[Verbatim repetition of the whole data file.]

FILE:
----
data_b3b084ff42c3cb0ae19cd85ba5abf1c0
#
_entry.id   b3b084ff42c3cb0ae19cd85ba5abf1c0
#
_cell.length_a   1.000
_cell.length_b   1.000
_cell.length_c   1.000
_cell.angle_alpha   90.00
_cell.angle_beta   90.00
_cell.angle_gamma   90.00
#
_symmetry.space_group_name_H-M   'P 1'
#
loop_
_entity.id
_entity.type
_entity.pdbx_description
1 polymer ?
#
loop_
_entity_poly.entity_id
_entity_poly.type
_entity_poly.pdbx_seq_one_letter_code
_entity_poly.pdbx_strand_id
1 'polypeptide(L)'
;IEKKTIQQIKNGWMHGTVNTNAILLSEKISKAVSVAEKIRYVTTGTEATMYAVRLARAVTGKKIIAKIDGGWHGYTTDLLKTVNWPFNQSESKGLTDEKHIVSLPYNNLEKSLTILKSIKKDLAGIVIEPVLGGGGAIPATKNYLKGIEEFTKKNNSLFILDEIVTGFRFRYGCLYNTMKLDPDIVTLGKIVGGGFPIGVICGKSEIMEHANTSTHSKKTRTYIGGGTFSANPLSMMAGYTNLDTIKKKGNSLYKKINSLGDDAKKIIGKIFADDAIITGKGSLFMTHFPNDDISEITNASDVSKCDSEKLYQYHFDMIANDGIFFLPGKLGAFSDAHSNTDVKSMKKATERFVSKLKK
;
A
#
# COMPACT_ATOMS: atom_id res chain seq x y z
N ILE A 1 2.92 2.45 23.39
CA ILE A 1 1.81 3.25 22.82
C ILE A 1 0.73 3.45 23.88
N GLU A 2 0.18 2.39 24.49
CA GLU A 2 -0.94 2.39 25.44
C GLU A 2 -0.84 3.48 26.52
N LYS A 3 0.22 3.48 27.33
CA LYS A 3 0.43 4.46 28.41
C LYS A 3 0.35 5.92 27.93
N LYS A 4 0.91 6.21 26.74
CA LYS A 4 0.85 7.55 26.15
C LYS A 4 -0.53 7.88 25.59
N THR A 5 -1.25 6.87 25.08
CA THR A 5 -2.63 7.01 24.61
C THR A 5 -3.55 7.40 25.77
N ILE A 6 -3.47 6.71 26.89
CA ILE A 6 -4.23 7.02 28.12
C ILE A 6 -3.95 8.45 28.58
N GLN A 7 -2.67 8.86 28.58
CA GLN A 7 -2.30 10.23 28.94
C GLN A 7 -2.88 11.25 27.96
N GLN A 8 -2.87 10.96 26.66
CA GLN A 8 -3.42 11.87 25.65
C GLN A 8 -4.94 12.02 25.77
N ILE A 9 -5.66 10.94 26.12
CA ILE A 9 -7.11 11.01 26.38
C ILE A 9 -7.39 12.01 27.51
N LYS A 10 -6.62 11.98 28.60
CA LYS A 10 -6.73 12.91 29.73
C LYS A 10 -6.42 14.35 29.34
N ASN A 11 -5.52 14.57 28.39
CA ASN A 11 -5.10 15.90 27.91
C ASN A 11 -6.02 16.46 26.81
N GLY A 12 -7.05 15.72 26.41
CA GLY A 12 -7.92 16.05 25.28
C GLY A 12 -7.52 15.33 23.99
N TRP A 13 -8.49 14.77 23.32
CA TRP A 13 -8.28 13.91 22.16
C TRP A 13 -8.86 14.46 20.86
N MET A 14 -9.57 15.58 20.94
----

data_b3b084ff42c3cb0ae19cd85ba5abf1c0
#
_entry.id   b3b084ff42c3cb0ae19cd85ba5abf1c0
#
_cell.length_a   1.000
_cell.length_b   1.000
_cell.length_c   1.000
_cell.angle_alpha   90.00
_cell.angle_beta   90.00
_cell.angle_gamma   90.00
#
_symmetry.space_group_name_H-M   'P 1'
#
loop_
_entity.id
_entity.type
_entity.pdbx_description
1 polymer ?
#
loop_
_entity_poly.entity_id
_entity_poly.type
_entity_poly.pdbx_seq_one_letter_code
_entity_poly.pdbx_strand_id
1 'polypeptide(L)'
;IEKKTIQQIKNGWMHGTVNTNAILLSEKISKAVSVAEKIRYVTTGTEATMYAVRLARAVTGKKIIAKIDGGWHGYTTDLLKTVNWPFNQSESKGLTDEKHIVSLPYNNLEKSLTILKSIKKDLAGIVIEPVLGGGGAIPATKNYLKGIEEFTKKNNSLFILDEIVTGFRFRYGCLYNTMKLDPDIVTLGKIVGGGFPIGVICGKSEIMEHANTSTHSKKTRTYIGGGTFSANPLSMMAGYTNLDTIKKKGNSLYKKINSLGDDAKKIIGKIFADDAIITGKGSLFMTHFPNDDISEITNASDVSKCDSEKLYQYHFDMIANDGIFFLPGKLGAFSDAHSNTDVKSMKKATERFVSKLKK
;
A
#
# COMPACT_ATOMS: atom_id res chain seq x y z
N ILE A 1 2.92 2.45 23.39
CA ILE A 1 1.81 3.25 22.82
C ILE A 1 0.73 3.45 23.88
N GLU A 2 0.18 2.39 24.49
CA GLU A 2 -0.94 2.39 25.44
C GLU A 2 -0.84 3.48 26.52
N LYS A 3 0.22 3.48 27.33
CA LYS A 3 0.43 4.46 28.41
C LYS A 3 0.35 5.92 27.93
N LYS A 4 0.91 6.21 26.74
CA LYS A 4 0.85 7.55 26.15
C LYS A 4 -0.53 7.88 25.59
N THR A 5 -1.25 6.87 25.08
CA THR A 5 -2.63 7.01 24.61
C THR A 5 -3.55 7.40 25.77
N ILE A 6 -3.47 6.71 26.89
CA ILE A 6 -4.23 7.02 28.12
C ILE A 6 -3.95 8.45 28.58
N GLN A 7 -2.67 8.86 28.58
CA GLN A 7 -2.30 10.23 28.94
C GLN A 7 -2.88 11.25 27.96
N GLN A 8 -2.87 10.96 26.66
CA GLN A 8 -3.42 11.87 25.65
C GLN A 8 -4.94 12.02 25.77
N ILE A 9 -5.66 10.94 26.12
CA ILE A 9 -7.11 11.01 26.38
C ILE A 9 -7.39 12.01 27.51
N LYS A 10 -6.62 11.98 28.60
CA LYS A 10 -6.73 12.91 29.73
C LYS A 10 -6.42 14.35 29.34
N ASN A 11 -5.52 14.57 28.39
CA ASN A 11 -5.10 15.90 27.91
C ASN A 11 -6.02 16.46 26.81
N GLY A 12 -7.05 15.72 26.41
CA GLY A 12 -7.92 16.05 25.28
C GLY A 12 -7.52 15.33 23.99
N TRP A 13 -8.49 14.77 23.32
CA TRP A 13 -8.28 13.91 22.16
C TRP A 13 -8.86 14.46 20.86
N MET A 14 -9.57 15.58 20.94